(1912-) Treasurer of the Society (1970-76) and Chair of the Property Committee (1972-77).
CYRIL G. CLARK (1912-) succeeded against all odds. In England just before the First World War there was no government social assistance. Imagine the plight of a single mother with twin boys. Her only hope for work was as live-in help, but regrettably no employer was willing to take on a woman with more than one child. So it happened that Cyril Clark was separated from his twin brother at the age of four months and sent to London to Doctor Barnardo's Home for orphans. At age ten, the children had to move on, and Cyril chose to come to Canada. His destination was to be near Barrie, Ontario, but, in Cyril's words, "The farmer who had requested a boy had retired, so when I got off the train at Craighurst no one was there to meet me. The conductor set my trunk on the platform and the train pulled out!"
Fortunately the story has a happy ending. Cyril was cared for by a fine Christian family, married a girl from a nearby farm in 1933 and "lived happily ever after." After the first few years of married life in northern Ontario, he and Mary moved to Toronto in 1940 where he established an appliance business which was his livelihood until he sold it in the late 1970s. Presently, the Clarks live in Manilia, a village about an hour's drive from Toronto, and enjoy the winter months in Florida.
Cyril Clark joined the Toronto Centre in 1966 where he found the opportunity to share his life-long interest in astronomy with others at public starnights in city parks and on Saturday nights with visitors at the David Dunlap Observatory. His practical skills, good sense, and business experience were all appreciated as he served the Toronto Centre as Councillor and Second Vice-President and at the national level as Treasurer 1970-76 and Chairman of the Property Committee 1972-77. This was a particularly difficult period as the old building at 252 College Street required a lot of attention. Eventually he had a major role in the negotiations for its sale and the subsequent move to Merton Street Even after 1977, he remained on the Property Committee and the Clarks many a time drove down from Manilla to help out with the move itself, with repairs and installations. Many of the homey touches around the present office are the result of their efforts. In appreciation for his commitment to the Society, Cyril Clark was awarded the Service Medal in 1987.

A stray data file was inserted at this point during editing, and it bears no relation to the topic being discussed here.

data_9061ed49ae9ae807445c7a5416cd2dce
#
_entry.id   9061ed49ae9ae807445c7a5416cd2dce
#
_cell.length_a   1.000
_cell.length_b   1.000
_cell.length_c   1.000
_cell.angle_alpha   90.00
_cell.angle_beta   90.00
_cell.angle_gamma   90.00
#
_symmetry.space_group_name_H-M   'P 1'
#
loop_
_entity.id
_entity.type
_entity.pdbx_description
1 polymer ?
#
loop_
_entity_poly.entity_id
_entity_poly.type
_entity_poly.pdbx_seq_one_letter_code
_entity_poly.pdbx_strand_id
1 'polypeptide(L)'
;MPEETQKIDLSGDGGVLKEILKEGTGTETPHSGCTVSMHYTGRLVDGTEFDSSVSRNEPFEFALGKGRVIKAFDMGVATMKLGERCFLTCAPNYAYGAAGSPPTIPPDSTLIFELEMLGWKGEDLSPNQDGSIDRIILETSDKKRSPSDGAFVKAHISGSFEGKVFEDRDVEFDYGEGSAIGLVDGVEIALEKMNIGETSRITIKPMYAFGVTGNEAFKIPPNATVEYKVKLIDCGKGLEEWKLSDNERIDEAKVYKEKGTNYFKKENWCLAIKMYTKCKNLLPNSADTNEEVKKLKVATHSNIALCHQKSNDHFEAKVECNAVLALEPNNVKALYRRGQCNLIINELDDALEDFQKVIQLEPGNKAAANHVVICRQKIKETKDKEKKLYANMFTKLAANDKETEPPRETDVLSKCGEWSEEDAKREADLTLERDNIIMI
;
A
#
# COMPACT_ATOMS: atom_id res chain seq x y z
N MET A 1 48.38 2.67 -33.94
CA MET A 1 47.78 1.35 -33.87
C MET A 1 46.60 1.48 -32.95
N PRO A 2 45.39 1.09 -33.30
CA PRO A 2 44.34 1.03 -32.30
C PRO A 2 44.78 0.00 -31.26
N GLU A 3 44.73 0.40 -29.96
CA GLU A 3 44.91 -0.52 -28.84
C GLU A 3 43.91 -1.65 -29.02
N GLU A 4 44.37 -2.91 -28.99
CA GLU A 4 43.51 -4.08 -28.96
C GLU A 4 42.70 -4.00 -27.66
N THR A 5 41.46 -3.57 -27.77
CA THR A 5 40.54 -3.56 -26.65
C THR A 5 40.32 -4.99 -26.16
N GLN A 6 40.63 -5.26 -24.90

—Peter Broughton (from Looking Up)
- A Different Story, NNL (June 1970)
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